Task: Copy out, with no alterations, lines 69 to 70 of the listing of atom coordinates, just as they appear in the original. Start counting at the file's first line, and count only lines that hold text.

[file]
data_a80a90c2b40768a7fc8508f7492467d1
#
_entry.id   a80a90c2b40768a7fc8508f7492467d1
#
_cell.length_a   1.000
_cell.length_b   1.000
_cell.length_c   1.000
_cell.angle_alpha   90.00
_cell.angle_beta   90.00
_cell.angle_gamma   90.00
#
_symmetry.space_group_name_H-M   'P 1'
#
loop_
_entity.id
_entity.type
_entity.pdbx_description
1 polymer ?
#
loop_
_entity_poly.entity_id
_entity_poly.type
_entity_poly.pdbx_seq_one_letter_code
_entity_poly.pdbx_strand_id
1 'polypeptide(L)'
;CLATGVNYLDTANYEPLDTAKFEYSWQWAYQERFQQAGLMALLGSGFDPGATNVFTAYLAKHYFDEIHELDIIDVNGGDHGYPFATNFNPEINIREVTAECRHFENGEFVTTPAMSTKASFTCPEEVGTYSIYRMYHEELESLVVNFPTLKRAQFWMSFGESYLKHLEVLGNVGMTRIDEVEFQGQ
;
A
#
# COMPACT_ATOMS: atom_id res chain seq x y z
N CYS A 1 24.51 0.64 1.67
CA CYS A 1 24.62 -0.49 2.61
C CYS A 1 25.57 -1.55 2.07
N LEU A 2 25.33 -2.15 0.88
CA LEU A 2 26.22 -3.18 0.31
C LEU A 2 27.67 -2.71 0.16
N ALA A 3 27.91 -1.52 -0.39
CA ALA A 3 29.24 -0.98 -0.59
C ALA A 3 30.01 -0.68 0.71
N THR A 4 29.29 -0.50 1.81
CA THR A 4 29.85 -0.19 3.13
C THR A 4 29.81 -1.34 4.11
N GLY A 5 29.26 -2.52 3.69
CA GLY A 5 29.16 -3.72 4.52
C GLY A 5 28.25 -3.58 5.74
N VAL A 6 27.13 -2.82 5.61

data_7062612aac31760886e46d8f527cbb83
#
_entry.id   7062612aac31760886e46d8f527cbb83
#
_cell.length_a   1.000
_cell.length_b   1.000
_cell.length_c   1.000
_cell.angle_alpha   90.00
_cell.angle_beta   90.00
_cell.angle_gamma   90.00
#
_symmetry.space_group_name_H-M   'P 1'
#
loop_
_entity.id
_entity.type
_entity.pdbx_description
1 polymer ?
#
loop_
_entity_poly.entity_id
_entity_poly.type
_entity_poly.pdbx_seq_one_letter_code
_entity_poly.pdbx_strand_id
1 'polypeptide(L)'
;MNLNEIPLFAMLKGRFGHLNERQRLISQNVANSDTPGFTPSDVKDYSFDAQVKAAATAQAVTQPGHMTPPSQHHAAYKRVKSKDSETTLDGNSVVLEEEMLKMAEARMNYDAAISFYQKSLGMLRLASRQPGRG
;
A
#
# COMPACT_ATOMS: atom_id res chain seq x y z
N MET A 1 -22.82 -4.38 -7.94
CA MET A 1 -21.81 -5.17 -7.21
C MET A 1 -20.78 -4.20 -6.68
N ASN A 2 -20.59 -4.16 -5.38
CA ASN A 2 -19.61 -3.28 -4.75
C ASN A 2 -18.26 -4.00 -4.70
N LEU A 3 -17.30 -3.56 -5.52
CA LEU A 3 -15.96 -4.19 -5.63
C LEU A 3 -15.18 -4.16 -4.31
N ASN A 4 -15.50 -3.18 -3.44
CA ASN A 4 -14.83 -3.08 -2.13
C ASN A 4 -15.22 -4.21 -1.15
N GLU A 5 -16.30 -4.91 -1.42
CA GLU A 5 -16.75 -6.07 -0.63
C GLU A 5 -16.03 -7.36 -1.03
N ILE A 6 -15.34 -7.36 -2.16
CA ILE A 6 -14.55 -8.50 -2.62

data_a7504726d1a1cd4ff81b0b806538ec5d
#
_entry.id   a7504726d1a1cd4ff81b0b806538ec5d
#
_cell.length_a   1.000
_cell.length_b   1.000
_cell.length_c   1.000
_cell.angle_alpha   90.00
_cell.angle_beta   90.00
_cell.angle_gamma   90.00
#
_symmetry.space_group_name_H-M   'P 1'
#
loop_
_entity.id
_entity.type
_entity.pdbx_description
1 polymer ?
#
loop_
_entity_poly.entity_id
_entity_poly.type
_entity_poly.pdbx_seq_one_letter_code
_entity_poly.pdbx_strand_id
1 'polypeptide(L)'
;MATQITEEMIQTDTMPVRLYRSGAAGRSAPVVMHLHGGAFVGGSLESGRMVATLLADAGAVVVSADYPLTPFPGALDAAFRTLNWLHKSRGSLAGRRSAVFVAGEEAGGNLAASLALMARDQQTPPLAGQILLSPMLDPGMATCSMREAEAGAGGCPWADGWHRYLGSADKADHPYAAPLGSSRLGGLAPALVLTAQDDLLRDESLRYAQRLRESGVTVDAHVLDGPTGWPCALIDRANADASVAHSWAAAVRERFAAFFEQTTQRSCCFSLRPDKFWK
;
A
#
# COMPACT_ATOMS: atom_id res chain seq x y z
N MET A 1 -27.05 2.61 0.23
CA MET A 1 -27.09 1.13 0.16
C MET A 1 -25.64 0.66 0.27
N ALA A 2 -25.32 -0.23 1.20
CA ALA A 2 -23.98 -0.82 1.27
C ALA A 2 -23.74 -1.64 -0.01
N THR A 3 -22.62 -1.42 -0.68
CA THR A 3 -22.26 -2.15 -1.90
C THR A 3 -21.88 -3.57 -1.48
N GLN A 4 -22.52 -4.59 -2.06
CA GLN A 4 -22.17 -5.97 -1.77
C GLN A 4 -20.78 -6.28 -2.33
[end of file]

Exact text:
_entity_poly.pdbx_seq_one_letter_code
_entity_poly.pdbx_strand_id